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Kamala Harris said the White House was seeking a way to "creatively" address student debt.
The Biden administration in December halted student-loan payments until May 1.
She said the administration must figure out how to "relieve the pressure that students are feeling."
Vice President Kamala Harris said in an interview that aired Sunday that the Biden administration was working to find a way to "creatively" address student debt, citing the pressures it causes for Americans.
"I think that we have to continue to do what we're doing and figure out how we can creatively relieve the pressure that students are feeling because of their student-loan debt," Harris told CBS News' Margaret Brennan on "Face the Nation."
Harris said Secretary of Education Miguel Cardona was "working on what we can do and must do frankly to relieve the pressures of student-loan debt."
"Graduates and former students across our country are literally making decisions about whether they can have a family, whether they can buy a home," she said, adding that she previously had student-loan debt.
"It's no small matter, and we need to figure out a way to relieve debt," she said. "So it's a fair issue in terms of the seriousness of the issue."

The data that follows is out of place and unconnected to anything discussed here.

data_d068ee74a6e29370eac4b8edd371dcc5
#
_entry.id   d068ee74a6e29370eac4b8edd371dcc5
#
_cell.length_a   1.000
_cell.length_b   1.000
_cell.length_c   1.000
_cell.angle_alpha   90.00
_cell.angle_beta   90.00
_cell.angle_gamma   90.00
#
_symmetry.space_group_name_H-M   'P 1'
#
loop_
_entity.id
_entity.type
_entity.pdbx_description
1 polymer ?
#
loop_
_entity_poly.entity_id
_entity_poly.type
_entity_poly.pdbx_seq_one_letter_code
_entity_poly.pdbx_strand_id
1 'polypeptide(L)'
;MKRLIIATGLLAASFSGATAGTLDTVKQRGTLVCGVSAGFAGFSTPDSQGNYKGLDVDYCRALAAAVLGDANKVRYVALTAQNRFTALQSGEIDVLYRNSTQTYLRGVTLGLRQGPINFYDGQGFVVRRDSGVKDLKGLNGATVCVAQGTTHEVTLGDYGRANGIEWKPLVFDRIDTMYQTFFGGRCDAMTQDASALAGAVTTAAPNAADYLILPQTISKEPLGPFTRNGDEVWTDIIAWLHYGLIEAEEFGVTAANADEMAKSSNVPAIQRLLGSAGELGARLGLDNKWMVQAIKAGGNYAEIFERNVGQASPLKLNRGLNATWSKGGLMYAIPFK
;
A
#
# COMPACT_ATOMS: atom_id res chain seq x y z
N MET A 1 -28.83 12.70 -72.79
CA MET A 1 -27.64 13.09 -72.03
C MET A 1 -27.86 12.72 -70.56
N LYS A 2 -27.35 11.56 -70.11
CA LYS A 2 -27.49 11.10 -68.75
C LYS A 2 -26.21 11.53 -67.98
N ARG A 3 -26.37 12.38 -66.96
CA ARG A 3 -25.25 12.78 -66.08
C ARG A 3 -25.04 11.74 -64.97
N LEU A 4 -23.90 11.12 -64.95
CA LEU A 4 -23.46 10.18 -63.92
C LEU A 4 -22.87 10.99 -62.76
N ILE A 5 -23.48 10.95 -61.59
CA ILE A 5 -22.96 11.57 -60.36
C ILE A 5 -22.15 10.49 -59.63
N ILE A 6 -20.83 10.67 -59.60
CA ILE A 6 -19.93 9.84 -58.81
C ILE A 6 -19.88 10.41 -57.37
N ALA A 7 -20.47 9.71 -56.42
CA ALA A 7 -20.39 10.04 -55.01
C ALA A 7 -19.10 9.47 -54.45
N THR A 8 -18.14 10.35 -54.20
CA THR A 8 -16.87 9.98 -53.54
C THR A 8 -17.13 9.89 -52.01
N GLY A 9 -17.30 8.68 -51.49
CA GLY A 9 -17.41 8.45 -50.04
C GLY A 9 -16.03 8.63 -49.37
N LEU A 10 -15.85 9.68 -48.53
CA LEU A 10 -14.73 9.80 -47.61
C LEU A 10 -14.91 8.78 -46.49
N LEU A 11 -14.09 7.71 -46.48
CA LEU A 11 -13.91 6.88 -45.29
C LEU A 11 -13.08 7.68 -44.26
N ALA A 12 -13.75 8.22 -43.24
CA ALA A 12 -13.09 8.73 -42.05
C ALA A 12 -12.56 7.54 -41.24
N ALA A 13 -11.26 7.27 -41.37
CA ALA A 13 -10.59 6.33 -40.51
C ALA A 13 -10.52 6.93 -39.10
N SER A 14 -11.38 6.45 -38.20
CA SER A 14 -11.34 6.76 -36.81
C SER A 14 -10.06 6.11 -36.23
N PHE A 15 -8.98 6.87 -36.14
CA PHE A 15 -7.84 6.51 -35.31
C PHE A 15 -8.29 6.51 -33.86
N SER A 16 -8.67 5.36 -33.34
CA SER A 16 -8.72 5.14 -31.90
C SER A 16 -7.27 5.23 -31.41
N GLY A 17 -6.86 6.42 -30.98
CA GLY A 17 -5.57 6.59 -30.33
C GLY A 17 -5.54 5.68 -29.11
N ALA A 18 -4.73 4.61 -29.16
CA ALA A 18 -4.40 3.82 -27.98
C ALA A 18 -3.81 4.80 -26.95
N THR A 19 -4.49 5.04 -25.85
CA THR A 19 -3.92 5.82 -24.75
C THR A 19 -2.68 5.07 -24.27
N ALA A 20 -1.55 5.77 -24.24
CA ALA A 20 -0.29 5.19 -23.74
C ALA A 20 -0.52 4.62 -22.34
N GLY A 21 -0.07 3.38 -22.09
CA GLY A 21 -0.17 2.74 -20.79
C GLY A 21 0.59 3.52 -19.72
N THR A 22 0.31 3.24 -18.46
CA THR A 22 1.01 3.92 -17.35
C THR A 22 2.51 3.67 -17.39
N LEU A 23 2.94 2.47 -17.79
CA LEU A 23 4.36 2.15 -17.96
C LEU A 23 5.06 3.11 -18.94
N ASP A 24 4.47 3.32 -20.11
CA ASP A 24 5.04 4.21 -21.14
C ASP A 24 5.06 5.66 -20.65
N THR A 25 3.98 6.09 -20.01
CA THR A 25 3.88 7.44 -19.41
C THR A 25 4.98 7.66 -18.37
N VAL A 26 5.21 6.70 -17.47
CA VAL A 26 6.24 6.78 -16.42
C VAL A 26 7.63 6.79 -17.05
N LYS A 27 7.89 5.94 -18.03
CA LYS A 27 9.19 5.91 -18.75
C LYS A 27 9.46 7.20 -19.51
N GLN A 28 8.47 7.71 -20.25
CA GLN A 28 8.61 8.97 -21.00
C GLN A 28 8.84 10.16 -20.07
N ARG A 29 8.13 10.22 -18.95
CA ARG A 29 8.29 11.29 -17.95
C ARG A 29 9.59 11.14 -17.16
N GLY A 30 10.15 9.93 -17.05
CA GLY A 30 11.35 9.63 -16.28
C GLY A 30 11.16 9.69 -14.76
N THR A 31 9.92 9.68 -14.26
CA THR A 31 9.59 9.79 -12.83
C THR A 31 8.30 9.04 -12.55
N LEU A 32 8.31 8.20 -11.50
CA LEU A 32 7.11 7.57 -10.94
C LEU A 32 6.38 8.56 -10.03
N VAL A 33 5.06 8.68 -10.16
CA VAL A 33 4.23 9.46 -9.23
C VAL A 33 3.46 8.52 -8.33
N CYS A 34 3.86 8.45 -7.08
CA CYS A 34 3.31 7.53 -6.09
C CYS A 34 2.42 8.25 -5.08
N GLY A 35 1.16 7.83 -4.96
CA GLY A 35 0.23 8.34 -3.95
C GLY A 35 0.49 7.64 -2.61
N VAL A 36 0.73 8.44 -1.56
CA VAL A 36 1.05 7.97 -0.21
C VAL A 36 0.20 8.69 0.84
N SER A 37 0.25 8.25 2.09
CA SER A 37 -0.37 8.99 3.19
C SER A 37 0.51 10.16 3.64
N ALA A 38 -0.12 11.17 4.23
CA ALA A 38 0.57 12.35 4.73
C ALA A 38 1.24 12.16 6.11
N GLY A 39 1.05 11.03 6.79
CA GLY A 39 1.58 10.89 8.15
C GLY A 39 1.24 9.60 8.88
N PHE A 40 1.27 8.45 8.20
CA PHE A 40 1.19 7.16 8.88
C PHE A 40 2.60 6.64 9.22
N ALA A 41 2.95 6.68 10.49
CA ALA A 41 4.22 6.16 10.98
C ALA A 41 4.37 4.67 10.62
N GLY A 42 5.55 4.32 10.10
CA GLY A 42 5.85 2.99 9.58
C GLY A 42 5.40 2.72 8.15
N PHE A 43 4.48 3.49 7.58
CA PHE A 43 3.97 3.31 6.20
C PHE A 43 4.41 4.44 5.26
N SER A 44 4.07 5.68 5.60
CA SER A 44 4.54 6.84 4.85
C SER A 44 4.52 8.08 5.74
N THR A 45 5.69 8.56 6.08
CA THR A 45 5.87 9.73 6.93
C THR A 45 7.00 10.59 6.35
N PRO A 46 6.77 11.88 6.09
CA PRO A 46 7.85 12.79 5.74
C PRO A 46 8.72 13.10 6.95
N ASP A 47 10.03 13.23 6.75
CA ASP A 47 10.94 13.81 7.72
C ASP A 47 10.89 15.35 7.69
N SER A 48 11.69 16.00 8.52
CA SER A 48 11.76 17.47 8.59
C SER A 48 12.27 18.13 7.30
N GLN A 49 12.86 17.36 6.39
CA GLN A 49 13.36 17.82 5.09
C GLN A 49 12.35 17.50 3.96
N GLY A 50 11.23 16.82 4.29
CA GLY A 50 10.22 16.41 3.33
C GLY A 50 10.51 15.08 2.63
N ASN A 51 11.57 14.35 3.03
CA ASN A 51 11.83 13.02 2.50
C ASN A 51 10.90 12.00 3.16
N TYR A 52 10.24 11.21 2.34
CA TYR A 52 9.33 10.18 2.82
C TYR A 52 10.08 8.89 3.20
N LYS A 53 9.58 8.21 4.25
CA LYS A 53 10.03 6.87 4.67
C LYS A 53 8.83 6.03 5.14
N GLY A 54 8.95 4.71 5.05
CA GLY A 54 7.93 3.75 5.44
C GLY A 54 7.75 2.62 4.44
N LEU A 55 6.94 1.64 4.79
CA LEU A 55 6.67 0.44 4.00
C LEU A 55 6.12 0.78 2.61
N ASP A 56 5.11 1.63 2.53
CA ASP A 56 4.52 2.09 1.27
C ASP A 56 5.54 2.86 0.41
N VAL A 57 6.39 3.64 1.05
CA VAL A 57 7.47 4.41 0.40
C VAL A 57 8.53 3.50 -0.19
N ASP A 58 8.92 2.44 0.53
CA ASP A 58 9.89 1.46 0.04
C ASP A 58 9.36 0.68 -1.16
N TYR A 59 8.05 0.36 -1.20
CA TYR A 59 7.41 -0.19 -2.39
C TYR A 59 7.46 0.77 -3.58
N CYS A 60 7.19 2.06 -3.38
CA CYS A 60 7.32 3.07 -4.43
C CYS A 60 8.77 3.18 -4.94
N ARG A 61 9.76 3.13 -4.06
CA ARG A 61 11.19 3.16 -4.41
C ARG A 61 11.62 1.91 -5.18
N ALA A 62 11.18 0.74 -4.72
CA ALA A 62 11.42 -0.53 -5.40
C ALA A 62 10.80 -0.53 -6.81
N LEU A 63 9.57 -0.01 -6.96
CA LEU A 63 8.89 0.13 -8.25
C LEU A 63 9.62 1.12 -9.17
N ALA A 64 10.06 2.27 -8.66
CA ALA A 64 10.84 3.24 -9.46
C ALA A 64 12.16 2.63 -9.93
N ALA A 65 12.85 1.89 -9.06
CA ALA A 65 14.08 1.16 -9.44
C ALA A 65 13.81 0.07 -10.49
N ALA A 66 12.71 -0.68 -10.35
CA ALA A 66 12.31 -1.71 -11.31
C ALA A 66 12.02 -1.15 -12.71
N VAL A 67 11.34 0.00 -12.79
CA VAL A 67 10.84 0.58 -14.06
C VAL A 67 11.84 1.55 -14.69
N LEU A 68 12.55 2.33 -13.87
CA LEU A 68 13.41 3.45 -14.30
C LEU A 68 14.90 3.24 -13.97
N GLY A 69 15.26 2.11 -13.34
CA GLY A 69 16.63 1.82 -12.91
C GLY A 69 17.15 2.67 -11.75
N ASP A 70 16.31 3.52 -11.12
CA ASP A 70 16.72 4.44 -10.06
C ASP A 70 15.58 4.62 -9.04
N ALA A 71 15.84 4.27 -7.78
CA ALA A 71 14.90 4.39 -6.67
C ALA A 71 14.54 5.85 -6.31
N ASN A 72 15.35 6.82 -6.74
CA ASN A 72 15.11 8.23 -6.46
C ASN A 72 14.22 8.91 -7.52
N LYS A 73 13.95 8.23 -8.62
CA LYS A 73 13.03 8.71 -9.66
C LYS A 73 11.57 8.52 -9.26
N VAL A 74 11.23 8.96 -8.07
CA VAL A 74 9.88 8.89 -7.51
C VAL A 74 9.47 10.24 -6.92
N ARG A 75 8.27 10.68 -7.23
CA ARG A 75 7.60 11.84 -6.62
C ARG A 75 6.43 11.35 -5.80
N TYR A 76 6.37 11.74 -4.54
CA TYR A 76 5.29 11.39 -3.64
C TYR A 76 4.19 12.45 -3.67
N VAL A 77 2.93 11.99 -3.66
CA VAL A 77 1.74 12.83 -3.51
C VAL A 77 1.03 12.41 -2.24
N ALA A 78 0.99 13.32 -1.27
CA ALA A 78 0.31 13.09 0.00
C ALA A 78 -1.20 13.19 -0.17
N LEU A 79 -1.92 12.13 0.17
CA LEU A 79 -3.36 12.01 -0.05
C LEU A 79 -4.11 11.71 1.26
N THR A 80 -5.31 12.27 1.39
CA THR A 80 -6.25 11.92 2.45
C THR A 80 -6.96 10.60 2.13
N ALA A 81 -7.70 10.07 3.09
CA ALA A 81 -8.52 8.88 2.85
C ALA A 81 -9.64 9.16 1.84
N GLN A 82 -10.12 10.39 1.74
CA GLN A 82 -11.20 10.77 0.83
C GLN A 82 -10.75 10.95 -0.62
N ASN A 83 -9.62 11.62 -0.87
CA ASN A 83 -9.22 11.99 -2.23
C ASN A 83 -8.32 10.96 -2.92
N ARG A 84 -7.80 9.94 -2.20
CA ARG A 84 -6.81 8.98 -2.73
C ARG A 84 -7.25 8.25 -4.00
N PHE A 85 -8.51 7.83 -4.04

As the Omicron coronavirus variant caused COVID-19 cases in the US to rise in December, the Biden administration extended the federal pause on student-loan payments, allowing borrowers to avoid paying until May 1.
"What I believe we must do," Harris said, "is continue to be vigilant and fighting for folks who have a right to be seen and their circumstances to be heard and understood because we have the ability to actually alleviate the burdens that people are carrying that make it difficult for them to get through the day or in the month."
In a statement on Wednesday, Cardona said the extension of the repayment pause "will provide critical relief to borrowers who continue to face financial hardships as a result of the pandemic, and will allow our Administration to assess the impacts of Omicron on student borrowers."
"As we prepare for the return to repayment in May, we will continue to provide tools and supports to borrowers so they can enter into the repayment plan that is responsive to their financial situation, such as an income-driven repayment plan," he added.
Some Democratic lawmakers, including Senate Majority Leader Chuck Schumer, have called on the administration to go further than delaying debt payments, asking President Joe Biden to cancel $50,000 in student-loan debt per person.
During his presidential campaign, Biden pledged to forgive "a minimum" of $10,000 in student-loan debt per person.
"Young people and other student debt holders bore the brunt of the last crisis," he said in a tweet in March 2020. "It shouldn't happen again."
Read the original article on Business Insider